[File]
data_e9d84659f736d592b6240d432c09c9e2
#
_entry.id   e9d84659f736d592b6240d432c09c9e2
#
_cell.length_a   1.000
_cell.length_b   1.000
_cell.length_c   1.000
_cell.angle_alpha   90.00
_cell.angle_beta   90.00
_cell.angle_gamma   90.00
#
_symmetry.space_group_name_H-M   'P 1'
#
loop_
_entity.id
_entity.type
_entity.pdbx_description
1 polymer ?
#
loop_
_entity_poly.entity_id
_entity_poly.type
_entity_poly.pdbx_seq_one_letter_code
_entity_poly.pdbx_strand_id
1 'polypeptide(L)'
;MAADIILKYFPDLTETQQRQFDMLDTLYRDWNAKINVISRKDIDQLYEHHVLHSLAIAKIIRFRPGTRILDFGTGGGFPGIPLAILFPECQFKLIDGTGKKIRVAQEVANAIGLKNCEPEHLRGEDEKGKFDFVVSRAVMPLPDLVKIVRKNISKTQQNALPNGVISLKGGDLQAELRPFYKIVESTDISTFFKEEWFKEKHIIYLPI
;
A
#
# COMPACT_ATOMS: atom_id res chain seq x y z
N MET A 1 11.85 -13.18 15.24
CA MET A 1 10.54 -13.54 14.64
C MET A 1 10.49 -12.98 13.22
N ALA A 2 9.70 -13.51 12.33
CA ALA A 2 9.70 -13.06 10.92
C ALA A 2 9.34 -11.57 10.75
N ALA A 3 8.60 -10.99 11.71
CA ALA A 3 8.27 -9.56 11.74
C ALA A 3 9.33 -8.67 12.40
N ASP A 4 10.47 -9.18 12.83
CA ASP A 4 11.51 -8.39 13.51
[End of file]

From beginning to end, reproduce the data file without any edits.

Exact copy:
data_e9d84659f736d592b6240d432c09c9e2
#
_entry.id   e9d84659f736d592b6240d432c09c9e2
#
_cell.length_a   1.000
_cell.length_b   1.000
_cell.length_c   1.000
_cell.angle_alpha   90.00
_cell.angle_beta   90.00
_cell.angle_gamma   90.00
#
_symmetry.space_group_name_H-M   'P 1'
#
loop_
_entity.id
_entity.type
_entity.pdbx_description
1 polymer ?
#
loop_
_entity_poly.entity_id
_entity_poly.type
_entity_poly.pdbx_seq_one_letter_code
_entity_poly.pdbx_strand_id
1 'polypeptide(L)'
;MAADIILKYFPDLTETQQRQFDMLDTLYRDWNAKINVISRKDIDQLYEHHVLHSLAIAKIIRFRPGTRILDFGTGGGFPGIPLAILFPECQFKLIDGTGKKIRVAQEVANAIGLKNCEPEHLRGEDEKGKFDFVVSRAVMPLPDLVKIVRKNISKTQQNALPNGVISLKGGDLQAELRPFYKIVESTDISTFFKEEWFKEKHIIYLPI
;
A
#
# COMPACT_ATOMS: atom_id res chain seq x y z
N MET A 1 11.85 -13.18 15.24
CA MET A 1 10.54 -13.54 14.64
C MET A 1 10.49 -12.98 13.22
N ALA A 2 9.70 -13.51 12.33
CA ALA A 2 9.70 -13.06 10.92
C ALA A 2 9.34 -11.57 10.75
N ALA A 3 8.60 -10.99 11.71
CA ALA A 3 8.27 -9.56 11.74
C ALA A 3 9.33 -8.67 12.40
N ASP A 4 10.47 -9.18 12.83
CA ASP A 4 11.51 -8.39 13.51